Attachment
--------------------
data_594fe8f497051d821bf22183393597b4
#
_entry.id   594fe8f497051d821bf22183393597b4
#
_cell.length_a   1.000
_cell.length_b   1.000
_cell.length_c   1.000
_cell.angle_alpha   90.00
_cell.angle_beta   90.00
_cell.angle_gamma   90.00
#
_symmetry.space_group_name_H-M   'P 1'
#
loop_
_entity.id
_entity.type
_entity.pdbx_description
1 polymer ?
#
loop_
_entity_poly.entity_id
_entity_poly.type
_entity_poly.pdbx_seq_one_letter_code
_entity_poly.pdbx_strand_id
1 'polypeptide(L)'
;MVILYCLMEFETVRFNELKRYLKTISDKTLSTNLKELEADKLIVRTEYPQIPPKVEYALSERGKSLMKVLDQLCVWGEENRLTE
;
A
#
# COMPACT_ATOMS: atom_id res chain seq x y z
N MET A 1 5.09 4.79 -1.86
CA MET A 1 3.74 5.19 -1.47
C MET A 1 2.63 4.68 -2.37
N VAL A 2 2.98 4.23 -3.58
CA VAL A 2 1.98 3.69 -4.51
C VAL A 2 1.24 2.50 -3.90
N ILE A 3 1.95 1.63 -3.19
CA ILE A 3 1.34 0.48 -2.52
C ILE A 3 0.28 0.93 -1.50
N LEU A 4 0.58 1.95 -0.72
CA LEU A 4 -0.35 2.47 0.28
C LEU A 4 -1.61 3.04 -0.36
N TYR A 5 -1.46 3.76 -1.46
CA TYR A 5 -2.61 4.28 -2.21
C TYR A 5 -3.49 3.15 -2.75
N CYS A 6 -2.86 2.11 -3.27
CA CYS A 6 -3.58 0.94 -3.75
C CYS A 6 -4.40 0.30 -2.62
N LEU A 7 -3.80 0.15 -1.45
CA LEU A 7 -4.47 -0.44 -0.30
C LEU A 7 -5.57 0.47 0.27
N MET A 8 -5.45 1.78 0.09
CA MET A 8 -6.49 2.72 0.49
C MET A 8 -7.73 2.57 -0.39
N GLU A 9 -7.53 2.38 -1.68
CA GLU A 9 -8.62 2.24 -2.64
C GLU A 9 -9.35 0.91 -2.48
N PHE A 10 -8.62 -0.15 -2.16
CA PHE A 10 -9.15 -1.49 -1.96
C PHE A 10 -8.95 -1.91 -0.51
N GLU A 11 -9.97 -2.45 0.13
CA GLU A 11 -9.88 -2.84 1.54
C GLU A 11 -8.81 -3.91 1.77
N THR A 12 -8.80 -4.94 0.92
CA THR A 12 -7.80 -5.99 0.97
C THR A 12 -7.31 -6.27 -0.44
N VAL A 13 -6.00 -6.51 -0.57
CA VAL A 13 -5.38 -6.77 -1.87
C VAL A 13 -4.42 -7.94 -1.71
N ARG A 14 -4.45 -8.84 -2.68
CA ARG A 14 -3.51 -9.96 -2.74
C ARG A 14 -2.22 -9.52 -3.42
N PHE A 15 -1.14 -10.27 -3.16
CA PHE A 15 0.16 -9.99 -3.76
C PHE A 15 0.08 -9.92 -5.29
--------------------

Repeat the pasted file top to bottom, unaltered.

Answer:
data_594fe8f497051d821bf22183393597b4
#
_entry.id   594fe8f497051d821bf22183393597b4
#
_cell.length_a   1.000
_cell.length_b   1.000
_cell.length_c   1.000
_cell.angle_alpha   90.00
_cell.angle_beta   90.00
_cell.angle_gamma   90.00
#
_symmetry.space_group_name_H-M   'P 1'
#
loop_
_entity.id
_entity.type
_entity.pdbx_description
1 polymer ?
#
loop_
_entity_poly.entity_id
_entity_poly.type
_entity_poly.pdbx_seq_one_letter_code
_entity_poly.pdbx_strand_id
1 'polypeptide(L)'
;MVILYCLMEFETVRFNELKRYLKTISDKTLSTNLKELEADKLIVRTEYPQIPPKVEYALSERGKSLMKVLDQLCVWGEENRLTE
;
A
#
# COMPACT_ATOMS: atom_id res chain seq x y z
N MET A 1 5.09 4.79 -1.86
CA MET A 1 3.74 5.19 -1.47
C MET A 1 2.63 4.68 -2.37
N VAL A 2 2.98 4.23 -3.58
CA VAL A 2 1.98 3.69 -4.51
C VAL A 2 1.24 2.50 -3.90
N ILE A 3 1.95 1.63 -3.19
CA ILE A 3 1.34 0.48 -2.52
C ILE A 3 0.28 0.93 -1.50
N LEU A 4 0.58 1.95 -0.72
CA LEU A 4 -0.35 2.47 0.28
C LEU A 4 -1.61 3.04 -0.36
N TYR A 5 -1.46 3.76 -1.46
CA TYR A 5 -2.61 4.28 -2.21
C TYR A 5 -3.49 3.15 -2.75
N CYS A 6 -2.86 2.11 -3.27
CA CYS A 6 -3.58 0.94 -3.75
C CYS A 6 -4.40 0.30 -2.62
N LEU A 7 -3.80 0.15 -1.45
CA LEU A 7 -4.47 -0.44 -0.30
C LEU A 7 -5.57 0.47 0.27
N MET A 8 -5.45 1.78 0.09
CA MET A 8 -6.49 2.72 0.49
C MET A 8 -7.73 2.57 -0.39
N GLU A 9 -7.53 2.38 -1.68
CA GLU A 9 -8.62 2.24 -2.64
C GLU A 9 -9.35 0.91 -2.48
N PHE A 10 -8.62 -0.15 -2.16
CA PHE A 10 -9.15 -1.49 -1.96
C PHE A 10 -8.95 -1.91 -0.51
N GLU A 11 -9.97 -2.45 0.13
CA GLU A 11 -9.88 -2.84 1.54
C GLU A 11 -8.81 -3.91 1.77
N THR A 12 -8.80 -4.94 0.92
CA THR A 12 -7.80 -5.99 0.97
C THR A 12 -7.31 -6.27 -0.44
N VAL A 13 -6.00 -6.51 -0.57
CA VAL A 13 -5.38 -6.77 -1.87
C VAL A 13 -4.42 -7.94 -1.71
N ARG A 14 -4.45 -8.84 -2.68
CA ARG A 14 -3.51 -9.96 -2.74
C ARG A 14 -2.22 -9.52 -3.42
N PHE A 15 -1.14 -10.27 -3.16
CA PHE A 15 0.16 -9.99 -3.76
C PHE A 15 0.08 -9.92 -5.29